There are many books out there that are trying to Christianize works of literature and popular media these days. I am sure you have seen them. Books that claim you can find Christ in Harry Potter, The Matrix, and Star Wars. I think we can agree that in most cases these books are really IMPOSING Christianity on these works. But J.R.R. Tolkien's "Lord of the Rings" is different. In "Letters", page 243, Tolkien himself states that the "Lord of the Rings" is a "fundamentally religious and Catholic work." These are Tolkien's very own words. He confirms the Christianity of his epic yet again on page 172 of "Letters" when he states that "The religious element is absorbed into the story and the symbolism." So, right of the bat "The Gospel according to Tolkien" is set apart from other books of the genre. Ralph Wood is not imposing Christianity on "The Lord of the Rings", he is exploring the Christianity that Tolkien himself integrated into his great work of literature.

Ralph Wood's book is a very good introduction to the Christianity of the "Lord of the Rings." He makes it clear that reading the "Lord of the Rings" with the eyes of faith will greatly enhance ones understanding of what Tolkien was doing in writing his great epic. The only problem for me is that Ralph Wood decided to write his book from an ecumenical perspective. The themes he explores in his book are those that are shared by all Christians. Now I realize that one can view this as a very good thing. But Tolkien was a Catholic, and the "Lord of the Rings" was deeply affected by his Catholic faith. So if one explores the Christianity of the "Lord of the Rings" without exploring the Catholicism of it, I feel we are left with a somewhat incomplete study. Ralph Woods touches on the Catholic aspect only briefly now and then. He does state that the Elven "Lembas" bread is highly reminiscent of the Eucharist. Ralph Wood also mentions that the Vala Elbereth parallels the Catholic view of the Virgin Mary. But, to my recollection that is the limit of Wood's exploration of the specifically Catholic elements of the "Lord of the Rings." This is why I stated that Ralph Wood's book is a good INTRODUCTION to the Christianity of Tolkien's books. There are many books out there that explore the full religiosity of the "Lord of the Rings" in a complete manner. Still, I would recommend you read "The Gospel According to Tolkien" first before going deeper into the Theology of Middle-Earth.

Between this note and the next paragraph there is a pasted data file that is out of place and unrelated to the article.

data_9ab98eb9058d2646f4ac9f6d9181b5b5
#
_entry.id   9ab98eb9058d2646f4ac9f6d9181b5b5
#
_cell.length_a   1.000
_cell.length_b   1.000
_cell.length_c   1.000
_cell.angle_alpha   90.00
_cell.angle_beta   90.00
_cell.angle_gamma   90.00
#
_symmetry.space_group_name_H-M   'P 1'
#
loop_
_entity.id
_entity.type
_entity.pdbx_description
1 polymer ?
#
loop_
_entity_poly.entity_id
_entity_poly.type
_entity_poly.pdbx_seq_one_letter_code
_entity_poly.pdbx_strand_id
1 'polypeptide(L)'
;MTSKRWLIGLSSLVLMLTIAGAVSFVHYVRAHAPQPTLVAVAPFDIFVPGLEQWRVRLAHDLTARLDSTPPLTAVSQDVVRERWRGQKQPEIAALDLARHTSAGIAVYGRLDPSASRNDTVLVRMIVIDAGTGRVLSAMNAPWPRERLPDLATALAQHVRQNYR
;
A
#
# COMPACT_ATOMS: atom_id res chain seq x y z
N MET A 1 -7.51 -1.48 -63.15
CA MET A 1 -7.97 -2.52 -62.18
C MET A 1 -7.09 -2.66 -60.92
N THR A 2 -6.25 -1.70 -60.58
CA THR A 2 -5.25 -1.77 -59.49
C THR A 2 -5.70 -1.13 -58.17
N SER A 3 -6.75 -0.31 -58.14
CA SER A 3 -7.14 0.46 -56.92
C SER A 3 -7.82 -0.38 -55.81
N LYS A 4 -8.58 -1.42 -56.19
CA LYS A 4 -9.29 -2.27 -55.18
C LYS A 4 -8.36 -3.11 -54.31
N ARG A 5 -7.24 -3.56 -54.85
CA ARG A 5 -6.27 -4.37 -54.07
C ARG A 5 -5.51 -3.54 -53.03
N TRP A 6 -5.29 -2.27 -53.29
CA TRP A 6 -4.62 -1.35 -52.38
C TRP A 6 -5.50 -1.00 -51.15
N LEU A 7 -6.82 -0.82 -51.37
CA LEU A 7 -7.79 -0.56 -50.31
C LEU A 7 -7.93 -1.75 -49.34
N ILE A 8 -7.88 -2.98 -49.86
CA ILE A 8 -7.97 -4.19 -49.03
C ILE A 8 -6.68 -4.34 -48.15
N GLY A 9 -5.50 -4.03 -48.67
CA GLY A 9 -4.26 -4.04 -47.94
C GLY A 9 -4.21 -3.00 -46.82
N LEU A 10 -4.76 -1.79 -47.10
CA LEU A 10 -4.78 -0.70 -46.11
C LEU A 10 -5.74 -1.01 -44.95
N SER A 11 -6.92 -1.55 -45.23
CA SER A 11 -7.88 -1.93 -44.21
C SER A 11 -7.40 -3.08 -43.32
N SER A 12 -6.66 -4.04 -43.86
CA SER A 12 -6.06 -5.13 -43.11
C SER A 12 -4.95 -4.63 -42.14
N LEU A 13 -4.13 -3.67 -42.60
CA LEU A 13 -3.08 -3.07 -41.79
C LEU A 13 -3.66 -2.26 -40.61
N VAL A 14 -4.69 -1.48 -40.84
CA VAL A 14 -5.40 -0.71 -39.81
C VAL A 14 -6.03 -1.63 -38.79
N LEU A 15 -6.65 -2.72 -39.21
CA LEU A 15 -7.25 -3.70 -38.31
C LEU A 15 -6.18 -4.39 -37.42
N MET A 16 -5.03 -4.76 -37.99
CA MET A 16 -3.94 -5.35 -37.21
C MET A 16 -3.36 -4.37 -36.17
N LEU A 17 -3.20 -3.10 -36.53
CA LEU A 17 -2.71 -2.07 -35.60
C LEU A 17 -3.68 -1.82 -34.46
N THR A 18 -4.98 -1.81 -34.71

A good companion.   Mar 24, 2005
The plethora of books with a variant of the title "The Gospel According To ..." continues to fill bookshelves and entice the unwary buyer into reading some attempt to shoehorn popular culture into the biblical message. The earliest of this genre that I can recall was The Gospel According to Peanuts (still in print since 1965), after the popular cartoon strip by the late Charles Schultz. Being a confessing Christian, Mr. Schultz did on occasion openly present a Christian message through his syndicated strip-the most famous and endearing being the rendition by the blanket-hugging Linus of Luke's birth narrative in Schultz' animated Christmas television feature. Today we have our choice of The Gospel According to Dr. Seuz, The Gospel According to The Simpsons, The Gospel According to Harry Potter, The Gospel According to Disney, and The Gospel According to The Sopranos (I'm not making that last one up, really).

Ralph C. Wood, professor of theology and literature at Baylor University, has now added to that collection The Gospel According to Tolkien. It is arguably the only volume that can legitimately make a claim to that title, for as Wood ably demonstrates, Tolkien's corpus is implicitly, but authentically, Christian. Tolkien's Middle Earth trilogy has experienced a rediscovery, if not a revival, among a wider audience due to Peter Jackson's brilliant movie interpretation of The Lord of the Rings, so the timing of this publication could not have been more strategic.